At one time I know this was a beautiful quilt, the fabrics, while tattered in places, are all just fabulous and vintage prints found here are wonderful. I found this quilt in an antique mall, probably paid too much for it but I was drawn to the still bright cheddar orange binding.
Layed out with the battered top and bottom edges tucked into place, this is the quilt as purchased. The next few pictures will show you up close how much work is ahead of me.
Some areas are missing just fabric, some fabric and batting and then there’s the through and through holes.
The good thing is that it appears all of the edge pieces are still with the quilt albeit some are just hanging.
This picture for example…all the parts are still with the quilt, just not where they should be.
Did you read my blog post of March 4, 2021, the one about how to launder a severely damaged quilt before you begin the repairs?
I forgot to take pictures of how I used tulle to hold this battered double wedding ring quilt together so I could send it through the washing machine and dryer. I cannot bring myself to work on a filthy dirty smelly project so if I can’t find a way to clean it, I don’t buy it.
Below you’ll find the picture tutorial on how to secure a torn/damaged quilt in order to launder your piece. You can purchase wedding tulle at almost any craft and/or fabric store, either from the bolt or the cone as shown in the first picture. I don’t use regulag netting because it is rough in texture and I don’t want any of the quilt fabrics “roughed up” anymore than they already are. Lots more info if you scroll back to March 4th.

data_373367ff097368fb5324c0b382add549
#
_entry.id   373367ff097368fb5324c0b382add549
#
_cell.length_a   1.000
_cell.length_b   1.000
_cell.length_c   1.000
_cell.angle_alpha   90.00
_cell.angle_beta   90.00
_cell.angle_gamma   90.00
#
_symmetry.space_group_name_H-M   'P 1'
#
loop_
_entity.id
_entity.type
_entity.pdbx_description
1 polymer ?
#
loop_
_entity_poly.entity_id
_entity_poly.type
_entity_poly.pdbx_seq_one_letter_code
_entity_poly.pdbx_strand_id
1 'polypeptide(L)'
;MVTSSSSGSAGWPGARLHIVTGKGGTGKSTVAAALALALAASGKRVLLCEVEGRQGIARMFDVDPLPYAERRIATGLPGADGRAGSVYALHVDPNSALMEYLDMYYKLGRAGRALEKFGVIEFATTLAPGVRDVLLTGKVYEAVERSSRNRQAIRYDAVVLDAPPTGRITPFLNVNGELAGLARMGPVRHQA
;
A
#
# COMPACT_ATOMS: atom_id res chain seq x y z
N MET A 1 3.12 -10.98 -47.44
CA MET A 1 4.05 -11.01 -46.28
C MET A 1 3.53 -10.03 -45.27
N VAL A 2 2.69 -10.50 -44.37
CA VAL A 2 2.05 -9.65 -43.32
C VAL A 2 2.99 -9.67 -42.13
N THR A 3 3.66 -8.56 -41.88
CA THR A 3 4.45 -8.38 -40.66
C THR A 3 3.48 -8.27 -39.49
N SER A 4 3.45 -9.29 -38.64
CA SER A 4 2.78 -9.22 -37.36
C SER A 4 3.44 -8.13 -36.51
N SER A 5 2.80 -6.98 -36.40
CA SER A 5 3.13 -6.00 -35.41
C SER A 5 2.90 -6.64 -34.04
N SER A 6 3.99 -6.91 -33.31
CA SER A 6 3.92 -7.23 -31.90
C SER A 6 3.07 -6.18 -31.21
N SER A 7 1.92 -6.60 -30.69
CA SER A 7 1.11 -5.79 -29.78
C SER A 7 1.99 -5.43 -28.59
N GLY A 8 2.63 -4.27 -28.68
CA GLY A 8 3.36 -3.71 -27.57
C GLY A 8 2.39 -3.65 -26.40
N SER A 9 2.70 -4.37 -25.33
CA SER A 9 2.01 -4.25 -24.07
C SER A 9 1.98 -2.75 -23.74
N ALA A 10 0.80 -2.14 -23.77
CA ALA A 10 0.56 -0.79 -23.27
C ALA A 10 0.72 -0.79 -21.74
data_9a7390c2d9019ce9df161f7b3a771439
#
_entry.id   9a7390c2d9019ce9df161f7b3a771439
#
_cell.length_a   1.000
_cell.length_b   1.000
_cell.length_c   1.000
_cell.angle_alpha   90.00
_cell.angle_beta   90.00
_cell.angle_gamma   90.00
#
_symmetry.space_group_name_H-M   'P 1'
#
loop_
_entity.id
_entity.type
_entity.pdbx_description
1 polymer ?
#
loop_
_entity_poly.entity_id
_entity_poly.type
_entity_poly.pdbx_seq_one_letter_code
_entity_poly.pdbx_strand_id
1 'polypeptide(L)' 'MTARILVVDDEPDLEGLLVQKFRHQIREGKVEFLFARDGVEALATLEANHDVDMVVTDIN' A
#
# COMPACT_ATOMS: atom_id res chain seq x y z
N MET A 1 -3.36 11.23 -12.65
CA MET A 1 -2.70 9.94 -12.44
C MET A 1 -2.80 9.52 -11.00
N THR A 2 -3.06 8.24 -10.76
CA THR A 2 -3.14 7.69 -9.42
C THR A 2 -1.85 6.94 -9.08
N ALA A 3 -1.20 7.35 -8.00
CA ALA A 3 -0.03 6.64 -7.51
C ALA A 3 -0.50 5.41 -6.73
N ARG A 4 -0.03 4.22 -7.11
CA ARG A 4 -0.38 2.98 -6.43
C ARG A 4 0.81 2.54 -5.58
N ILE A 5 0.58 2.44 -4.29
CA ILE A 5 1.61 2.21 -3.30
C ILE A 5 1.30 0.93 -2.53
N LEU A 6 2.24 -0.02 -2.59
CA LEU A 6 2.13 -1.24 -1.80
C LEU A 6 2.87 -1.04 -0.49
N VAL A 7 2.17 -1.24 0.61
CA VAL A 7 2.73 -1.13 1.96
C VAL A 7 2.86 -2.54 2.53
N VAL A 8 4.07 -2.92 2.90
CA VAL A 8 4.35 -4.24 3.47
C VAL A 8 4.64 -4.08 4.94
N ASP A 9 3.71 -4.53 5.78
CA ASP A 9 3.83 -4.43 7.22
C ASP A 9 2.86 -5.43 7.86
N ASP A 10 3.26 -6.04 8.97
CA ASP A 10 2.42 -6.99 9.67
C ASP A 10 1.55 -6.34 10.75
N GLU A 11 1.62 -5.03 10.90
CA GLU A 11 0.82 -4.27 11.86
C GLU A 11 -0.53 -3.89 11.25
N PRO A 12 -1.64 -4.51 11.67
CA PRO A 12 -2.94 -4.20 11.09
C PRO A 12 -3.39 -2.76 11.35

But before I’m ready to begin any repairs to the double wedding ring quilt I’m going to need to remove the binding.
Important point: I do not nor do I ever plan to “Restore” vintage quilts! I mend, repair, fix, patch, embellish, etc. etc. old quilts as I try my best to give them a second or in many cases, a third chance.
Binding removal is complete!
What’s going on with the white rectangles circled in yellow above? The next picture shows a Pellon product I love: Shape-Flex or SF101. It’s a very light weight (think handkerchief) woven fabric with a fusible on one side that I sometimes use to make repairs. Note: I use it for repairs, not as a stabilizer! Huge difference! I’ve used the very small rectangles above to act as a temporary hold while I work with the battered edges. I oh-so-very-quickly touch them with an iron. They will temporarily hold the pieces of the quilt in place and because I barely fused them they are easily removed when I don’t need them anymore.
Oh, and I forgot to mention when I use the SF101 I always use one of my Teflon pressing sheets. This keeps me from accidentally ironing the SF101 to my ironing board cover.
These pictures of the quilt back show where I have ironed on the SF101. These back pieces will remain in the repaired quilt, I will not be removing them.
So what’s next? The quilt needs 2 sections of a False Back, one on the top and one on the bottom.
Stay tuned, there’s much more to come, I’ve been working on this quilt off and on since June.
Blessings to all and happy quilting,